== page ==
Nerdlocker Movie Review: The Wretched


“There are horrors beyond life’s edge that we do not suspect, and once in a while man’s evil prying calls them just within our range.” -H.P. Lovecraft

IFC Midnight presents The Wretched, a tale of malignant, perpetual horror. Stories of witchcraft were taken to new heights in 2015 with the unforgettably outrageous, The Witch. Ever since it seems any attempt at the same realm isn’t quite up to par. For myself, The Witch was a practice in perfecting the psychological horror by attacking the one thing we all hold dear, our family. Much the same can be said for what is now my favorite horror film, Hereditary, a family drama so unimaginable it rests comfortably in the worlds of both drama and horror. The Wretched, while not as effective as those previously mentioned, still maintains the theme of tearing a family apart for no reason beyond the evil intent residing within the living corpse of an unholy witch.

Where The Witch and Hereditary took on a more mind altering route, The Wretched goes for the jugular in a much more visceral assault. Featuring some fantastic practical effects the witch seen in many transitional moments is grotesque and hard to shake off even when her current form is that of a sexy female neighbor appearing to simply raise her family. In a situation where no one wins, the neighbor boy Ben discovers her deep dark secret and begins to pry creating unwanted attention in his own direction. She sees all and knows Ben is a troublemaker leading himself down a lonely, sinister path with little chance of return. She is aware and she is on the prowl.

This particular witchy yarn, while strong in moments, as a whole doesn’t quite stick the landing. It feels predictable at times, never really taking us in a direction that feels unique. In terms of physical horror it can be pretty damn severe. The sounds of creaking, snapping bones as the wretch shifts and contorts herself is unnerving. Several people take on the role of the wretch as she changes her appearance but one of the actors by the name of Zarah Mahler is particularly wicked with big, emotionless eyes staring into the soul of her prey. Her beauty is her tool and uses it to infiltrate the homes of her newest victims. From there it becomes a waking nightmare of loss and distrust with a heaping of body horror to go along with it.

The Wretched is a physical horror with elements of uncertainty thrown in only adding to the madness. As Ben, John-Paul Howard leads a cast of mostly unknowns with a real sense of when to pursue, when to cower, and when to accept that fate has dealt them all a losing hand. One thing I’ve always enjoyed is when a scary movie lulls its audience into a place of complacency or even victory only to rip the proverbial rug right out from under us. The ending of The Descent is a prime example of that light at the end of the tunnel being taken away like a last breath of relief before reality of another kind takes over. I leave that topic right where it’s at and let you discover it for yourself should you have any interest in watching something as far removed from hope as The Wretched can take us.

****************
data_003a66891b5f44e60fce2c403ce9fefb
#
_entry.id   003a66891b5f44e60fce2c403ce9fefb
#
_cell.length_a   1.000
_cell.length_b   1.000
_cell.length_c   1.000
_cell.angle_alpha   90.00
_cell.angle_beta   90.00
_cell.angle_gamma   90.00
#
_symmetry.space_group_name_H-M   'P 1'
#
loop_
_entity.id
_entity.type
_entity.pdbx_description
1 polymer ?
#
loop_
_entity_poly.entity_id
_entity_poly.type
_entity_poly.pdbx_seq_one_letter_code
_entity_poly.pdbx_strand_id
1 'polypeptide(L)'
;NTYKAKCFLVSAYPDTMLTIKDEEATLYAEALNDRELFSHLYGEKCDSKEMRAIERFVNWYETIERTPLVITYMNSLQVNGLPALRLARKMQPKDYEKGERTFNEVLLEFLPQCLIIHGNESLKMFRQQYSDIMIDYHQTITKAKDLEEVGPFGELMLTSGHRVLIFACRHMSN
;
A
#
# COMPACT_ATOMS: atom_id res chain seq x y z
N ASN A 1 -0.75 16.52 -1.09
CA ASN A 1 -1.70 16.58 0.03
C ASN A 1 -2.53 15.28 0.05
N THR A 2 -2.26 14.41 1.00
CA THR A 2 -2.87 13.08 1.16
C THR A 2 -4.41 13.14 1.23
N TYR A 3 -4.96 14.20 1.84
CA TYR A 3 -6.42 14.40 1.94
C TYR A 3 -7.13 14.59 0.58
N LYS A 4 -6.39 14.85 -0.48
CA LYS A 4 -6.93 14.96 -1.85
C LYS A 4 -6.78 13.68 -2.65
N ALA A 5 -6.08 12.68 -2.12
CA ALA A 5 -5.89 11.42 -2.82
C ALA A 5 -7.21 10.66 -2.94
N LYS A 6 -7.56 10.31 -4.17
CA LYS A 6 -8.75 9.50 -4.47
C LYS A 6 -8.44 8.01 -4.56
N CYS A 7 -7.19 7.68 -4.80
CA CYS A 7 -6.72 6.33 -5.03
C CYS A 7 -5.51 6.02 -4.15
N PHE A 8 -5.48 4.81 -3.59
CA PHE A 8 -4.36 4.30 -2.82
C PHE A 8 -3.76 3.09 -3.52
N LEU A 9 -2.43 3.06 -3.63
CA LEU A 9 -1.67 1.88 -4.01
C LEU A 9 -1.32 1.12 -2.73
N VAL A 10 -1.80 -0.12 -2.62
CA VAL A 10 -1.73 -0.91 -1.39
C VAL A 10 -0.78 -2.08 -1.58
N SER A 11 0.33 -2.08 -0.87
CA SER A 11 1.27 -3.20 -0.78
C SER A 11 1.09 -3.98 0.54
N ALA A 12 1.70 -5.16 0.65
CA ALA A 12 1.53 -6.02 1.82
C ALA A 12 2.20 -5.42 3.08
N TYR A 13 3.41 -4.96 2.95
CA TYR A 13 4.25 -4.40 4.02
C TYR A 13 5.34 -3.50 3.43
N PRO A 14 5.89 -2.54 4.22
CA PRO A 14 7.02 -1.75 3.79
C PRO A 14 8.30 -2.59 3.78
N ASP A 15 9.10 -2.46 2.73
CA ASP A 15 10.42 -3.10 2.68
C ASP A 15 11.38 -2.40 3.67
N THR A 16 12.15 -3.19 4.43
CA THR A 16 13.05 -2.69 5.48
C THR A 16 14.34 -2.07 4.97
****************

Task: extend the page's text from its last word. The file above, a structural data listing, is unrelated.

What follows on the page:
Again, this is a movie that has its moments of fantastic dementedness but fails to make it all feel that fresh or worthy of being called a classic. But it’s also a good bit of fun, a solid B horror if you will. Basically what you see in the trailer is what you get but with less force than it would lead you to believe. I’ve seen movies that have left me upset for simply wasting my time and I can say The Wretched is far from it, finding the entertaining quality in an otherwise near complete retread of the witchcraft subgenre. Enjoy it for the visual grit it provides and forgive it for the rehash that comprises just enough of the story to keep it all from being something great.

Unrated: Has scenes featuring blood, gore, violence, strong language and drinking, all involving teens
Runtime: 95 minutes
After Credits Scene: No
Genre: Horror
Starring: John-Paul Howard, Piper Curda, Zarah Mahler, Jamison Jones
Directed By: Brett Pierce and Drew T. Pierce

Out of 5 Nerdskulls
Story: 3.5/ Acting: 3/ Directing: 3.5/ Visuals: 4
OVERALL: 3.5 Nerdskulls

Buy to Own: I would say Yes.

Check out the trailer below:

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Chase Gifford

"Cinema is the most beautiful fraud in the world"-Jean-Luc Godard